Arctic Cocooning Is the New, Cozy Winter Version of Forest Bathing
Finland’s latest winter activity involves some hardcore tree hugging and a campfire barista.
After crawling into a hammock tethered between two pine trees, I’m tucked in under a warm, cozy blanket that shields me from the surrounding freezing temps. The only thing exposed to the weather is my face, which I quickly hide under the blanket to keep warm. I’m given a gentle push and begin swaying beneath the towering trees. It’s the perfect time for an Arctic nap, or if you’re like me and can’t sleep, a perfect time to relax and reflect, while the only sounds around are my own breath and a soft wind whooshing through the trees.
For about half an hour, I lay in winter’s silence, watching the trees above dance under a blue sky dotted with cotton candy clouds. As I breathe in, the smell of the campfire a short distance away fills my nostrils. I’m at HaliPuu, a pine and birch forest in Veitservasa in the Arctic Circle, where this hammock activity—called arctic cocooning—is an alternative form of forest bathing.
It’s actually not uncommon in Finland for parents to put their babies outside in cold weather to sleep in sub-zero temps. They say the fresh air helps improve sleep. Why not give it a try for adults?
This most gentle of Arctic adventures is far more accessible to your average person. No hard core ice spikes needed here, despite the far-north journey to get to HaliPuu, near the remote Lappish town of Levi. It’s a two-flight kind of destination. After taking the main flight to Finland, visitors will want to get on a second, shorter domestic flight.
Finnair offers nonstop tickets to Helsinki from Dallas, Chicago, New York, Miami, and Los Angeles. From Helsinki, another Finnair flight whisks passengers to Kittilä in the Arctic Circle. Upon landing, you can rent a car or arrange a car service for a short 20 minute drive to HaliPuu. There, the arctic cocooning activity awaits, along with cozy campfire treats and warm drinks.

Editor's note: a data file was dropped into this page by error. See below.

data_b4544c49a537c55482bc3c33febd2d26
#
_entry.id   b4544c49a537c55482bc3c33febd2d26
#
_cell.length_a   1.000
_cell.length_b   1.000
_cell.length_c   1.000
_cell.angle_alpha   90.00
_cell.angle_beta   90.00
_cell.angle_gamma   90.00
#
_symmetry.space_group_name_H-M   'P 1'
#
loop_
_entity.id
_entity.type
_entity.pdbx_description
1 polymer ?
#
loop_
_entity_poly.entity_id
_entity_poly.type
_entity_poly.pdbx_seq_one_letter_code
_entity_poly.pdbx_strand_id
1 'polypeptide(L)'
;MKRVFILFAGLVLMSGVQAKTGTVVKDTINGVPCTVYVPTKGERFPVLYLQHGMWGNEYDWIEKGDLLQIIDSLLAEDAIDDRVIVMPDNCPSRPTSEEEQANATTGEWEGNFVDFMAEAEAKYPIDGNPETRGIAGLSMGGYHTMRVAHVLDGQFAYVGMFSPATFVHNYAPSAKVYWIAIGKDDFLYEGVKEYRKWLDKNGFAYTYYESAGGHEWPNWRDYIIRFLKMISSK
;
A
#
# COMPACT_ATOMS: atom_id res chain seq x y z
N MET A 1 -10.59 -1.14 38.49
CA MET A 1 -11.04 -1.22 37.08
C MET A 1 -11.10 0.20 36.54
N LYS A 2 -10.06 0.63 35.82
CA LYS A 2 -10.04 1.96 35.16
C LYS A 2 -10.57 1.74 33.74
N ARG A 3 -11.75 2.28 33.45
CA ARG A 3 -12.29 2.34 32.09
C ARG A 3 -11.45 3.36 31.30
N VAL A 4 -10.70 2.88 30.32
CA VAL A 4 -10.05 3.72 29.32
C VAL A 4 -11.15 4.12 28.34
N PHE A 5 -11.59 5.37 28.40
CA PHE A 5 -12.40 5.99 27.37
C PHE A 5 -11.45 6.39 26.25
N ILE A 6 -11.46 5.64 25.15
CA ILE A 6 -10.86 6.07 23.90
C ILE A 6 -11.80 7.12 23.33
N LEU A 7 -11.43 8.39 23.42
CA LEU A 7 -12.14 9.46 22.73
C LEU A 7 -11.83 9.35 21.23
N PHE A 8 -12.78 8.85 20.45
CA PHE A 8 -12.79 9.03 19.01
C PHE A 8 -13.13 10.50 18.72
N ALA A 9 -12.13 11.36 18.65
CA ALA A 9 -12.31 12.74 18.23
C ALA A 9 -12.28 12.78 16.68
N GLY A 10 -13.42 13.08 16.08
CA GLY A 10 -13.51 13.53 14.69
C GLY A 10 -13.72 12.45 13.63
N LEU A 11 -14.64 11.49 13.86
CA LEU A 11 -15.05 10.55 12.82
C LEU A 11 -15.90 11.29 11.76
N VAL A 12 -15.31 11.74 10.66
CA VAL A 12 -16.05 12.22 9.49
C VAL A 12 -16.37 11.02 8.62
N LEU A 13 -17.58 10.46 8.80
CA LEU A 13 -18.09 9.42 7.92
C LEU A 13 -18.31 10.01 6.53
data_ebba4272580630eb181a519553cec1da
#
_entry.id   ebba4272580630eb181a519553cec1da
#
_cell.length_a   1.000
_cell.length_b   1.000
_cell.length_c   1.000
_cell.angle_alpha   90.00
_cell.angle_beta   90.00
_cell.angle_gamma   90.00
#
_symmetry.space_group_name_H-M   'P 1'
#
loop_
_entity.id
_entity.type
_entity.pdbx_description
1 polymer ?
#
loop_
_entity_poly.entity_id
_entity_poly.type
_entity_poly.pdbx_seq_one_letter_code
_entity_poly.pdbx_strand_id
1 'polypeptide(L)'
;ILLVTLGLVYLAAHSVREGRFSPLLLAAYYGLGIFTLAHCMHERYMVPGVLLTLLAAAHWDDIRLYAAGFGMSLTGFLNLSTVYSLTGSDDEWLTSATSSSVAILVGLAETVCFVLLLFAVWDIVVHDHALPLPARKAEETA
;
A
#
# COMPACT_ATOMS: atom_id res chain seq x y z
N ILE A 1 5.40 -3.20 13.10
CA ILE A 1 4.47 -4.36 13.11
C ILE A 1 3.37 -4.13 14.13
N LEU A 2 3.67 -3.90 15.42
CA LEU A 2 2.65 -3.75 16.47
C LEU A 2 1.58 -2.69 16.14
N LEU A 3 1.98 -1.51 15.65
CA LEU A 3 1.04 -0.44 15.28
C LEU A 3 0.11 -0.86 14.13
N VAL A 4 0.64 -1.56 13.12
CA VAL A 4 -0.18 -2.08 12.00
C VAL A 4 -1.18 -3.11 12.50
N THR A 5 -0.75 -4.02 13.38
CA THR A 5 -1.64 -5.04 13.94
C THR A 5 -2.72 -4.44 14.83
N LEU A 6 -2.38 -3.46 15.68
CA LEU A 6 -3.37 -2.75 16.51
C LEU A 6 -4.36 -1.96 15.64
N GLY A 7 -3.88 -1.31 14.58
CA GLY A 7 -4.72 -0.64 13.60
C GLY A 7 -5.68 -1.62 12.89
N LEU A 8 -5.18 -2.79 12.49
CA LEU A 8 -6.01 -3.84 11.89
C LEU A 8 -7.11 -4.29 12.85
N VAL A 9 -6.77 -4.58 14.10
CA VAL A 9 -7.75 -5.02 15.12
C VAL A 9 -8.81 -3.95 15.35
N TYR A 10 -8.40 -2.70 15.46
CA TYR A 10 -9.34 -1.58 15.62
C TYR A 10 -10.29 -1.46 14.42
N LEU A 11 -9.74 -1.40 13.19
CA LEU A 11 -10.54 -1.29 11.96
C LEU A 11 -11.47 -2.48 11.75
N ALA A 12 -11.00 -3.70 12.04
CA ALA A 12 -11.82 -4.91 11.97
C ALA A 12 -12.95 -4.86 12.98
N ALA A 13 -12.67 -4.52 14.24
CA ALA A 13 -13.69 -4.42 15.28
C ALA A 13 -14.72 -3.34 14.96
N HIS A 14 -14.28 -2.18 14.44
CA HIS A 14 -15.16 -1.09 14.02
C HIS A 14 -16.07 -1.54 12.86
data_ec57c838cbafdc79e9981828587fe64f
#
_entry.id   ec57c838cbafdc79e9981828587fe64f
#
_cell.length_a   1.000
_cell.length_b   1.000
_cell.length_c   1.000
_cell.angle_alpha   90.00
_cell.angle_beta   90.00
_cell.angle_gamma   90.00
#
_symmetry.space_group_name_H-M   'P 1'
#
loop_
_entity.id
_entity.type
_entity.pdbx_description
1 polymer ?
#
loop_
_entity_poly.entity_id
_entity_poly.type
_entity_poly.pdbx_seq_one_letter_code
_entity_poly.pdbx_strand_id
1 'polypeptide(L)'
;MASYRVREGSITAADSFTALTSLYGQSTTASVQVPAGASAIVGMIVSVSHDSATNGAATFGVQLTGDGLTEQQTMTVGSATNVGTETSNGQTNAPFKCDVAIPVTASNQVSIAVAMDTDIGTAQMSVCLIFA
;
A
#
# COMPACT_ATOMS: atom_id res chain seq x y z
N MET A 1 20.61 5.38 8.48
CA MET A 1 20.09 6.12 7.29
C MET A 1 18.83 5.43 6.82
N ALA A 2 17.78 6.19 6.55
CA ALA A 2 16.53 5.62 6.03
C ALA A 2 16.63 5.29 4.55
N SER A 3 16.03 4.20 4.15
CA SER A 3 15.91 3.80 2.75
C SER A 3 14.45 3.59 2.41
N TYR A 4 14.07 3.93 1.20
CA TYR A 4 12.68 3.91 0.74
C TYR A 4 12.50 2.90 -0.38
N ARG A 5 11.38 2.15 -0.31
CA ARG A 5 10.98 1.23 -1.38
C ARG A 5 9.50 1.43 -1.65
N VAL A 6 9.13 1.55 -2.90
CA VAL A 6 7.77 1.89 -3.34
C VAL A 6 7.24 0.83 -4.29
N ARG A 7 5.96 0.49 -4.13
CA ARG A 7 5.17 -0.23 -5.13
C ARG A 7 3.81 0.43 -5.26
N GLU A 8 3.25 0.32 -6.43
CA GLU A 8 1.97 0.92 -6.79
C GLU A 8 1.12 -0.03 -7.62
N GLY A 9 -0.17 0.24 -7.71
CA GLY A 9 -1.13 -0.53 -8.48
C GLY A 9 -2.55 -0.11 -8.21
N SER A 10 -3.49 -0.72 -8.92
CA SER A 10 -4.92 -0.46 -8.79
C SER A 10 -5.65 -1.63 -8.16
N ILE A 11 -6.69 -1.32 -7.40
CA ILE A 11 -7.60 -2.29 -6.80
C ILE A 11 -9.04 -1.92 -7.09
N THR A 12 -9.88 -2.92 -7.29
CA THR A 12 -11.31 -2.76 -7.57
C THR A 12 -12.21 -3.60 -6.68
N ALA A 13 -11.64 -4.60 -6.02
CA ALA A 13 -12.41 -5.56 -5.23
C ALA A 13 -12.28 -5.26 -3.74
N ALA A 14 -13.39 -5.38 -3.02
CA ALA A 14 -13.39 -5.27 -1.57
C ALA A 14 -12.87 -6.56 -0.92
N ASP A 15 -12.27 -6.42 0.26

HaliPuu, a 25-acre forest that’s been in the same family for generations, wasn’t always a place for arctic fun. At first, the goal was to cut these trees down, since it began as a forest for harvesting lumber.
In 1948, forced to flee the battles of WWII, Kaarle Raekallio moved here as a child with his family from Petsamo, Finland—now known as Pechenga, Russia—near the Barents Sea. The family fled the area when Russia invaded and ended up in the forest in Veitservasa. Selling lumber from the forest provided an income for the family, and Kaarle spent his life in these woods, collecting pinecones for seeds and later working as a lumberjack while simultaneously striving to help the forest grow healthy.
In 2014, Kaarle and his family decided they wanted to preserve the forest and keep the trees standing instead of cutting them down. It was Easter, and Kaarle and the family were sitting in the woods, grilling sausages and drinking coffee, when Kaarle noted that the forest was ripe for felling, but he didn’t want to cut it down.
“He was kind of joking, but he said ‘let’s adopt the trees to people of the world as hugging trees,’” says Riitta Raekallio-Wunderink, Kaarle’s daughter. “I immediately felt it was a brilliant idea and started developing the thought further.”